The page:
"The fact that we can see humpback whales breaching and feeding in the ocean after they were nearly wiped out shows the power of the Endangered Species Act. Those protections should stay in place for these amazing animals."

— Center attorney Kristen Monsell on the change in legal status of humpback whales. Read more.

Ready to Save the Weirdos? Check Out New Medium Feature

Save the Weirdos logo

The Center defends many well-known, beloved species, from wolves to monarchs -- but what about those that don't get much love, yet are critical to biodiversity?

The Center is fighting for the world's lovable oddballs, and celebrating them with a new feature on Medium called Save the Weirdos.

First up: hellbenders. These salamanders with the cool name (and nicknames -- hello, "lasagna sides"!) also have breathable skin covered in slime.

Read more about hellbenders and follow us on Medium.

Keep It In the Ground demonstration

Call to Keep Fossil Fuels in the Ground in New Mexico

At a Bureau of Land Management lease sale Friday, New Mexicans rallied to urge President Obama to defend the climate and American lands by ending new leasing of federal oil and gas. The Center and partners had challenged the sale, which the BLM had abruptly postponed and relocated after public protests early this summer. The agency offered drilling and fracking rights on nearly 14,000 acres of southeastern New Mexico.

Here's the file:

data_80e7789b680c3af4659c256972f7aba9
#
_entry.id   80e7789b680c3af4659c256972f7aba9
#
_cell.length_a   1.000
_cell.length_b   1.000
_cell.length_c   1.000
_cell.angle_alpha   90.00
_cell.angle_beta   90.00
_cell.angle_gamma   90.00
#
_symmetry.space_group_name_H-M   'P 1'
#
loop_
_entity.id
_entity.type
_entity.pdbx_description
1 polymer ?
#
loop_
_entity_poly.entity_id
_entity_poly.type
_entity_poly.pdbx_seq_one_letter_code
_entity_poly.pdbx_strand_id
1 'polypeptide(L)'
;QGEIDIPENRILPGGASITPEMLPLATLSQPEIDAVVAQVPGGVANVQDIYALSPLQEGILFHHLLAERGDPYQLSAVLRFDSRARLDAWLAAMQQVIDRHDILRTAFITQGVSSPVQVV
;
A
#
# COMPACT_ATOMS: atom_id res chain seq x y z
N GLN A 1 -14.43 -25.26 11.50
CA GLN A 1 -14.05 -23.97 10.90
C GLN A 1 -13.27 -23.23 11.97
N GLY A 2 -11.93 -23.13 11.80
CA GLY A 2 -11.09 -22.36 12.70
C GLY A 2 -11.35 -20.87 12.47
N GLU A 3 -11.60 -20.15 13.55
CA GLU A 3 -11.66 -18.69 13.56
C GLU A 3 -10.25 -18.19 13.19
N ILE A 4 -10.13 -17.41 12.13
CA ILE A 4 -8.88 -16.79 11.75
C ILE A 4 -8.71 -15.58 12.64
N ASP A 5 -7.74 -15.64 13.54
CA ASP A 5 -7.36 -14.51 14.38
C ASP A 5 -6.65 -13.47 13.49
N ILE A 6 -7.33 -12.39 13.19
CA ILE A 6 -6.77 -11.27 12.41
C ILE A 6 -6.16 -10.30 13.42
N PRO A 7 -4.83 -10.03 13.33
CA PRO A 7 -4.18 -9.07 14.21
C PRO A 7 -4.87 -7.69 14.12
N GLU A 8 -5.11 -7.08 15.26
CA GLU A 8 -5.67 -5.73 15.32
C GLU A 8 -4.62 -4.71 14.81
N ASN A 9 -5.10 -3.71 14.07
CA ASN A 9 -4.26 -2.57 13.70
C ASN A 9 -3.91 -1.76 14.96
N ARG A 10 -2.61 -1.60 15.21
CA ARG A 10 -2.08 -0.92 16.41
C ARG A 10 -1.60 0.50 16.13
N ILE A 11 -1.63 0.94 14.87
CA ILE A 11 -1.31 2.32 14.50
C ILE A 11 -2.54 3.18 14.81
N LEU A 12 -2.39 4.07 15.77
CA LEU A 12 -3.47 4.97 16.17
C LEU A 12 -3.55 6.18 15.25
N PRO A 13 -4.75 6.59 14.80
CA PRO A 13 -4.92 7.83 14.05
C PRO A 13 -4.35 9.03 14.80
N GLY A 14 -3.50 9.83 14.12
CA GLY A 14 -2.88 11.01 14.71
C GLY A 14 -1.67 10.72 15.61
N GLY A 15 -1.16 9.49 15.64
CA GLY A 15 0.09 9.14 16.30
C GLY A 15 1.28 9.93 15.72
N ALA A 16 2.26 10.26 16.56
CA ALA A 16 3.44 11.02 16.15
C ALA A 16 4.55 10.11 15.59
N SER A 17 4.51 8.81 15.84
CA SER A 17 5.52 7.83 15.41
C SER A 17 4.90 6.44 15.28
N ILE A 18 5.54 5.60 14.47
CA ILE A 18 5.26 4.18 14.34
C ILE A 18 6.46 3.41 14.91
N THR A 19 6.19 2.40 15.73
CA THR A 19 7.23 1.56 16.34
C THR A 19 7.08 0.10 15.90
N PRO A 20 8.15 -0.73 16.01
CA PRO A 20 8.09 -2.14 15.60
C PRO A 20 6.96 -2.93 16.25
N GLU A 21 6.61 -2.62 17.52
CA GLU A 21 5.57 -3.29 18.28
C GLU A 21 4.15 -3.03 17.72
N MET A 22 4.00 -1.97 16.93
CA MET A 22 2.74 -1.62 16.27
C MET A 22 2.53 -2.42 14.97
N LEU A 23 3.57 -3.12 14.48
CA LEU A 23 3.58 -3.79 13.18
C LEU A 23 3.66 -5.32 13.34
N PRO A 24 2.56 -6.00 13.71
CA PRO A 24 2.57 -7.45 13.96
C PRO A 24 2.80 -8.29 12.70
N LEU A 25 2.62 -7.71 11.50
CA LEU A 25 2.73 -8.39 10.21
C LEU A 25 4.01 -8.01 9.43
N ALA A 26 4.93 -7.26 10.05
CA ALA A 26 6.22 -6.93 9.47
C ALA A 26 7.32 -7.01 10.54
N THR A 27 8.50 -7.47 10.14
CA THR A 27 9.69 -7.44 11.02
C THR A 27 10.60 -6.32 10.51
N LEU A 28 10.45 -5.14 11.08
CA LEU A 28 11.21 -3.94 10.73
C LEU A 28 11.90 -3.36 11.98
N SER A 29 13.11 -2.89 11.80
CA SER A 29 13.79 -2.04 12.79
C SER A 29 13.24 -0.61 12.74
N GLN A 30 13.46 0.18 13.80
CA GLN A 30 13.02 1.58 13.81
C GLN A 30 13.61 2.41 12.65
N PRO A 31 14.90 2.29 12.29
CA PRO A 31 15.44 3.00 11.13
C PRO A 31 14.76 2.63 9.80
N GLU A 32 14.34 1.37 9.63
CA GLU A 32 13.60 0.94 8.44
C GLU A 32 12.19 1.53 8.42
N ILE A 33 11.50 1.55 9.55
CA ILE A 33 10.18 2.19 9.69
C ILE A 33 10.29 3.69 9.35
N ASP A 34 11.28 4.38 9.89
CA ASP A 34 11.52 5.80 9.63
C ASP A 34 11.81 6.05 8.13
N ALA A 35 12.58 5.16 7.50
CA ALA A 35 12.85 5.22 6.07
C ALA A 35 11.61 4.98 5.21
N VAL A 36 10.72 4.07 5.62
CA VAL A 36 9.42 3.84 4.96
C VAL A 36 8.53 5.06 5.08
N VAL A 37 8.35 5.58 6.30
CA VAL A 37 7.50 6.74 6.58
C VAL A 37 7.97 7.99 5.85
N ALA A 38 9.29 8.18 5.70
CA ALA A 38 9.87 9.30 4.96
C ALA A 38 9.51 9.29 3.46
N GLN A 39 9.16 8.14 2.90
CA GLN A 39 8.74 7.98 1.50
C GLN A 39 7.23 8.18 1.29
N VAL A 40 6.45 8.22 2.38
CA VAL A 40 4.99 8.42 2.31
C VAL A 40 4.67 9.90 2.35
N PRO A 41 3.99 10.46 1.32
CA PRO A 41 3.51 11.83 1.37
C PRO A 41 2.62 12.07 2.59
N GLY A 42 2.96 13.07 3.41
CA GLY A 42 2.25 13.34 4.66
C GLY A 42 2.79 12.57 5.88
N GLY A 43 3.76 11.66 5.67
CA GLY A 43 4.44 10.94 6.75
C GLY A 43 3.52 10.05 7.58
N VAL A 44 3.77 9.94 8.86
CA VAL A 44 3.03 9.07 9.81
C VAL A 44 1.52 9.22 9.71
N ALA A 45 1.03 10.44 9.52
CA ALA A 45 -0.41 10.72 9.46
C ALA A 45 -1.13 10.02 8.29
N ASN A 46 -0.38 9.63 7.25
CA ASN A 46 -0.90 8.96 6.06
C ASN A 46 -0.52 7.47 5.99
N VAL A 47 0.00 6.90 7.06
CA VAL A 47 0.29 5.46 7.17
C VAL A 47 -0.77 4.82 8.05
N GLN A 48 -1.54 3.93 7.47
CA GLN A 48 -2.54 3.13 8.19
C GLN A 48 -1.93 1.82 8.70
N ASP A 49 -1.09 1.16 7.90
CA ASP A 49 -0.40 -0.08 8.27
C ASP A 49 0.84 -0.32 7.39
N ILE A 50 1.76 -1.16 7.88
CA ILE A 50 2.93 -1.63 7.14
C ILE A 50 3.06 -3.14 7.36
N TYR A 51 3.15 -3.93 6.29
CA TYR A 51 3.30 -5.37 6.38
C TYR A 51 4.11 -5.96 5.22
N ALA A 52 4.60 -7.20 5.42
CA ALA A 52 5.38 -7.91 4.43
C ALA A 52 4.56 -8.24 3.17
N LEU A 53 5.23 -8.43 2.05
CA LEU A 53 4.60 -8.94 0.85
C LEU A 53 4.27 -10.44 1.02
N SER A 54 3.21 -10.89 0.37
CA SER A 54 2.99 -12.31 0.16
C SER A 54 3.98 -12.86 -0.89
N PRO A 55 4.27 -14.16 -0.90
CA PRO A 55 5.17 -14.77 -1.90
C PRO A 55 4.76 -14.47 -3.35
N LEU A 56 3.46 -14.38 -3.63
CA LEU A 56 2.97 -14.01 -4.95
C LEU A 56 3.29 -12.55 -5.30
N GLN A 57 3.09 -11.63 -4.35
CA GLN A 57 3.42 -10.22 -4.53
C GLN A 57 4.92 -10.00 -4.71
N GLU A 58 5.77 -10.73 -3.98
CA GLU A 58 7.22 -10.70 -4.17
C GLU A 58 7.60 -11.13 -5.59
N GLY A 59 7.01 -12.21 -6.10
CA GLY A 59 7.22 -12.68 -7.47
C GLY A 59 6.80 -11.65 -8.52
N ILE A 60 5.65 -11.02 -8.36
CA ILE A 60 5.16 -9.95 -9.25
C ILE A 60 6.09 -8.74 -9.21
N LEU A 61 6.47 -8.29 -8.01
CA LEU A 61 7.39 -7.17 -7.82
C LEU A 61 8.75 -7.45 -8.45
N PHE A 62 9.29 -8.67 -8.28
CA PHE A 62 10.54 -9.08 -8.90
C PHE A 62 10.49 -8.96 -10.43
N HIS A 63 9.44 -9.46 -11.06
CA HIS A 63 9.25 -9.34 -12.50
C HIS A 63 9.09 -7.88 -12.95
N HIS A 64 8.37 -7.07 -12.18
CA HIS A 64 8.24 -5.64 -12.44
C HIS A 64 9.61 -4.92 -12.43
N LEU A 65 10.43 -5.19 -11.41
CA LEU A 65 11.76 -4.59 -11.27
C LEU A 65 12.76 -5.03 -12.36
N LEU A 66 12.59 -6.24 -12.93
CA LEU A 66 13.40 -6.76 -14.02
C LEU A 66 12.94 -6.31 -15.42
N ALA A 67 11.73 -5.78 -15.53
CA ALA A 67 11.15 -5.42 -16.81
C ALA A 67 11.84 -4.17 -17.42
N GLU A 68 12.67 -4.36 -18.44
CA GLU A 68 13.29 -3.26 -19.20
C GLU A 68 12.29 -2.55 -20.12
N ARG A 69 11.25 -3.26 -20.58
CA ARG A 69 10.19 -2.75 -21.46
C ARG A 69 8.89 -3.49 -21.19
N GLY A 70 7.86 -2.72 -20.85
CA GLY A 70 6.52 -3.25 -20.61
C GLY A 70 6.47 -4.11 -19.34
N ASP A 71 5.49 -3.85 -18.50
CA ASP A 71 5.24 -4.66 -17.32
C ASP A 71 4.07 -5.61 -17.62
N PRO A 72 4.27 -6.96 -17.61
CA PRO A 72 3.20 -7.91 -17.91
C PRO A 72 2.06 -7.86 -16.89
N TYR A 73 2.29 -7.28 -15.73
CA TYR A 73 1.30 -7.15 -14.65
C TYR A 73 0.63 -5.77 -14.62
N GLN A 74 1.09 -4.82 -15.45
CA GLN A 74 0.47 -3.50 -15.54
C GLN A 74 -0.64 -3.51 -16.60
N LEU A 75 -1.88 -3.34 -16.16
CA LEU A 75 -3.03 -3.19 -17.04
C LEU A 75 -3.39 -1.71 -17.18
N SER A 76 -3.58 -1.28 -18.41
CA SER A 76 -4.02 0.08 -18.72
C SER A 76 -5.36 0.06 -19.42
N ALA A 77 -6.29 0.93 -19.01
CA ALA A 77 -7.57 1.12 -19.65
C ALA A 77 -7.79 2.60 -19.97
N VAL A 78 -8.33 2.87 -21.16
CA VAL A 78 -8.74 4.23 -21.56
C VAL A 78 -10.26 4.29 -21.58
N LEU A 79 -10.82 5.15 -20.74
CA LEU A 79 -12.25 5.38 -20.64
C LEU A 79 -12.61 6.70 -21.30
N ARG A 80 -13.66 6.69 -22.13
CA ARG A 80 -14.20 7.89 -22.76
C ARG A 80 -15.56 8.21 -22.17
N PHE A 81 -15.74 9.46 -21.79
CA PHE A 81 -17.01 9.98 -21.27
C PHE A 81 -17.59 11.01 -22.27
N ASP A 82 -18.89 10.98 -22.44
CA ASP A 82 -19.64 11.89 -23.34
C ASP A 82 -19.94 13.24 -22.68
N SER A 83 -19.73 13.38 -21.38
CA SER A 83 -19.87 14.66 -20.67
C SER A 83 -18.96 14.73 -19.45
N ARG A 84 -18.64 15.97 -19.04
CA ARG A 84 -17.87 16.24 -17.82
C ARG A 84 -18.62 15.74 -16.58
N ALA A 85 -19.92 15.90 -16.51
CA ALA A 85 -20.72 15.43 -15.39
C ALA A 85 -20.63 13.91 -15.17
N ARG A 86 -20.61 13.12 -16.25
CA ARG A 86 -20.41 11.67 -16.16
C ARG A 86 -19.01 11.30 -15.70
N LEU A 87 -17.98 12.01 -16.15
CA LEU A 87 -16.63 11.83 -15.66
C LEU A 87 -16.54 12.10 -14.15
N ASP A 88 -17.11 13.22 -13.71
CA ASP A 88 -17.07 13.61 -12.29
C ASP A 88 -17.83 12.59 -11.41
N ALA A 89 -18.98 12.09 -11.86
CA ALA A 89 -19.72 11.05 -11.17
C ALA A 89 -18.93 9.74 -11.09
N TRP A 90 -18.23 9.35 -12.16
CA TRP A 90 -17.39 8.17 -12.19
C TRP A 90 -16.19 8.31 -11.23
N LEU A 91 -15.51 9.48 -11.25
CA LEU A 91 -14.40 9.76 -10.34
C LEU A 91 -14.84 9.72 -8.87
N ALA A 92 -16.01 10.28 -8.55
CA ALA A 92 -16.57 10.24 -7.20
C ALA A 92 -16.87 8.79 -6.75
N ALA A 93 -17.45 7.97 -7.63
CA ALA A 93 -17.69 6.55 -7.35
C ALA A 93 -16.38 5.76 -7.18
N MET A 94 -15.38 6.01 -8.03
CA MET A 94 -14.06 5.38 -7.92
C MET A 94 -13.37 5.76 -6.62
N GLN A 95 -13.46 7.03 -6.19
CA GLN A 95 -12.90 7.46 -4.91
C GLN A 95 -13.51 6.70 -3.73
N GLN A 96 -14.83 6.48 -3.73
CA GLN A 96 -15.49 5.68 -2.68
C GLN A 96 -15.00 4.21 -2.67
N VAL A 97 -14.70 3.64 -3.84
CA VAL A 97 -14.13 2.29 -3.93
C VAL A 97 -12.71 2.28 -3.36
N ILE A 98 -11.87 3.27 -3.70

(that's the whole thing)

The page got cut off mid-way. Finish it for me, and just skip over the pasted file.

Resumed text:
Since taking office the Obama administration has leased more than 10 million acres of American public lands to Big Oil and Gas, often for as little as $1.50 per acre.

"Each new federal fossil fuel lease pushes us toward more droughts, floods, fires and climate calamity," said the Center's Taylor McKinnon. "We need to keep public fossil fuels in the ground."

Read more in our press release.

Desert rainfrog

Wild & Weird: The Cutest War Cry Ever

Ask a child which African beast has the fiercest roar, and they're likely to pin the prize on the lion. Then show them our new video of the African rain frog, a peculiar little herp that lives most of its day burrowed into the cool sand along the coast between Namibia and South Africa, and ask them again.

They may decide that, pound for pound, the African rain frog roars most boldly -- or at least most adorably.

Watch our new video of the African rain frog on Facebook or YouTube.

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Photo credits: Ash-throated flycatcher photographed in Santa Barbara County by sfitzgerald86/Flickr; African savannah elephants by Stuart Price/Make It Kenya; Dakota Access Pipeline opposition by Joe Brusky/Flickr; sea otter by pling/Flickr; wolves by osilpensatore/Flickr; California red-legged frog courtesy Gary M. Fellers/USGS; Kristen Monsell staff photo; Save the Weirdos logo courtesy Center for Biological Diversity; Keep It in the Ground rally by Christian O'Rourke/Flickr; desert rain frog by Dean Boshoff.

Center for Biological Diversity
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Tucson, AZ 85702